In/Finite Earth exhibits artistic expression

By:
12/05/2013

When I think of artists with disabilities, I tend to imagine Chuck Close, photorealist artist paralyzed from the waist down, or any other artist with the kind of disability I can visibly see.

In/Finite Earth: A National Juried Exhibition for Emerging Artists with Disabilities, gives a stage to young artists with disabilities across the spectrum of mental and physical health: autism, ADHD, blindness, depression, epilepsy, and obsessive-compulsive disorder, to name a few.

The exhibit is made up of one or two pieces of each of the 15 selected artists. The pieces are intended to highlight the intersection of viewpoints in “environmentalism, creativity, and disability.” What the pieces together create is something much bigger than themselves.

Arguably the most powerful contribution is by Madalyne Marie Hymes, with The Dyslexic Advantage. The 23-year old from Indiana created a large, multi-dimensional installation made up of placards describing some literal advantages of dyslexia, along with an island where Hymes shares direct quotes from others in her life who react to her dyslexia in different ways. The quotes are stacked and all crammed together, creating a daunting abundance of letters and quotation marks that look as fearful as they sound. Hymes, in being very personal and immersing, effectively gets her viewers thinking. The final touch of block letters on the table spelling “dumb” and “dyslexia” give yet another dimension to the installation while exhibiting the triviality of words.

Mary Datta, an 18-year old from North Carolina, presented Gossamer Boulders. Made from clay and covered in glaze, the piece comes together in a way that creates a feeling of discomfort, something probably intentional from an artist seeking to create “gossamer boulders.” What made the piece even more powerful was Datta’s description of her creative process. Datta, who is autistic, eloquently articulated, “Hands that cannot properly type can pull and build with clay. A mind that cannot put thoughts into words can mold words into shapes.”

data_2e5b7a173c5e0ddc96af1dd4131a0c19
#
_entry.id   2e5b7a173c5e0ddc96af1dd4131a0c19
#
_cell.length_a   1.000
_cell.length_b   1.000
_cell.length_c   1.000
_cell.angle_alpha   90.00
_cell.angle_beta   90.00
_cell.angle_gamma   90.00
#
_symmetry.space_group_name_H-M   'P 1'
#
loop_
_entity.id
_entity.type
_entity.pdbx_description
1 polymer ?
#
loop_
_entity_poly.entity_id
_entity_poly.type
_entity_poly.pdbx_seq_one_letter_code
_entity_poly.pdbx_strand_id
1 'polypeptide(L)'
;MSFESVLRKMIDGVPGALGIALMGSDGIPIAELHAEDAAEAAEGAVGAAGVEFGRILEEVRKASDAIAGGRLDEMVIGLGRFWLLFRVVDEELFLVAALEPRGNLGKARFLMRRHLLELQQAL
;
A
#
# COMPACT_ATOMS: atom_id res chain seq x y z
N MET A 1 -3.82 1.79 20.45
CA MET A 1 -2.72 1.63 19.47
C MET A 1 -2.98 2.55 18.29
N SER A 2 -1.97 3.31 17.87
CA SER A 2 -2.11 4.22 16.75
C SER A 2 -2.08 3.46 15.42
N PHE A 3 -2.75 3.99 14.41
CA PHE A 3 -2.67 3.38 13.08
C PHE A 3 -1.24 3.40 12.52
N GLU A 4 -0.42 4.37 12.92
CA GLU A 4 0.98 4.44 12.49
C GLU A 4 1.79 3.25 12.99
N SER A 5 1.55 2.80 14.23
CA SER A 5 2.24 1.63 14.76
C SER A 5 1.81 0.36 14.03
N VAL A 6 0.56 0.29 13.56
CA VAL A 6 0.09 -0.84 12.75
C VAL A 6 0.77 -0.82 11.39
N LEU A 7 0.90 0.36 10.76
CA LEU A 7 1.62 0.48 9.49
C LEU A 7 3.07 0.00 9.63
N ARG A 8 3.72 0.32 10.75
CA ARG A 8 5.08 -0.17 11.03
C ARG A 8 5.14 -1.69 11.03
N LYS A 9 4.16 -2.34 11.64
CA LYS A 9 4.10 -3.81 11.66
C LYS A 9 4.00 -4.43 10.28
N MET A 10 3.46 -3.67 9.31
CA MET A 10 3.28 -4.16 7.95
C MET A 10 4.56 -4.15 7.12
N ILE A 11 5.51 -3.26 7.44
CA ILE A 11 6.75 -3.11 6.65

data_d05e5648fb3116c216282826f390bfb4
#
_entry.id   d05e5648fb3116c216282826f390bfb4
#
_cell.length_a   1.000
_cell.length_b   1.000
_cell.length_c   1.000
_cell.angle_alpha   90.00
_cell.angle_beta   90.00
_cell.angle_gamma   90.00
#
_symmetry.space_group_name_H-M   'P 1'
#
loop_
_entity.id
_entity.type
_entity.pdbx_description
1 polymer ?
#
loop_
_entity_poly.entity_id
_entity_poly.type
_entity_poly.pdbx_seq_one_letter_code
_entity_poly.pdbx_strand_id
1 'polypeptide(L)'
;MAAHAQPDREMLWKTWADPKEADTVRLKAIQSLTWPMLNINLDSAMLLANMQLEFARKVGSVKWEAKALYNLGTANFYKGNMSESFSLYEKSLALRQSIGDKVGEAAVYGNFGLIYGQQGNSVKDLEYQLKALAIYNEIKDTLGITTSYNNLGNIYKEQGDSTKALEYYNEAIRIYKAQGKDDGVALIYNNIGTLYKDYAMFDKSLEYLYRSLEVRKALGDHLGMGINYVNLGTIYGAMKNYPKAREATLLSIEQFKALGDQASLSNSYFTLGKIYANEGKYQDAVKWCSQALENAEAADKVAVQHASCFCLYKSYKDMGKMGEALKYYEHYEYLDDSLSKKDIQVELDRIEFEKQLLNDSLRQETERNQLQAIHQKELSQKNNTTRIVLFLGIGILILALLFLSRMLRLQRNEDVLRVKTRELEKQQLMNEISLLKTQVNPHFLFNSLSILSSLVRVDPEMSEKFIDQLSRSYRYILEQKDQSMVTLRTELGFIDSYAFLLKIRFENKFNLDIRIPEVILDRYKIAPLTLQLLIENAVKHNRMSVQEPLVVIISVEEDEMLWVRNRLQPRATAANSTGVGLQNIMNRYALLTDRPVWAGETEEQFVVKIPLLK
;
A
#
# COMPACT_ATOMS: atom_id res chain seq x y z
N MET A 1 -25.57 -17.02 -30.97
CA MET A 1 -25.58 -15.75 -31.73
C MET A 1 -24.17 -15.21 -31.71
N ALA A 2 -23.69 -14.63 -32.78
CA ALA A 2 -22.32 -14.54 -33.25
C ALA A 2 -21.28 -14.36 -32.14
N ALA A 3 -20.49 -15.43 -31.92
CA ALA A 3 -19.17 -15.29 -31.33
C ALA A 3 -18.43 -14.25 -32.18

The artists of In/Finite Earth are innovative in how use their disabilities to create something new. The exhibit promises to showcase intersectionality of the environment, creativity, and disability in every piece, but what the artists do under those constraints is all very different. The grand-prize winner incorporated plywood and paint strokes inspired by time and gravity, while a different artist, deaf from a young age and blind after a biking accident, sculpted a plain white bird, which became lost in the plain white background of the exhibit. The bird, weighted by its ceramic and plaster composition, exemplifies a natural internal response of those who face debilitating biological conditions: shrinking into themselves and hiding from the world. Luckily for us, the artists featured in In/Finite Earth show no such inhibitions.

 

S. Dillon Ripley Center
1100 Jefferson Drive, S.W.
10 a.m.–5:30 p.m. daily
Now until Jan. 5, 2014

About Author

Dayana Morales Gomez Dayana Morales Gomez is the editor-in-chief of the Georgetown Voice. She is a junior in the School of Foreign Service.


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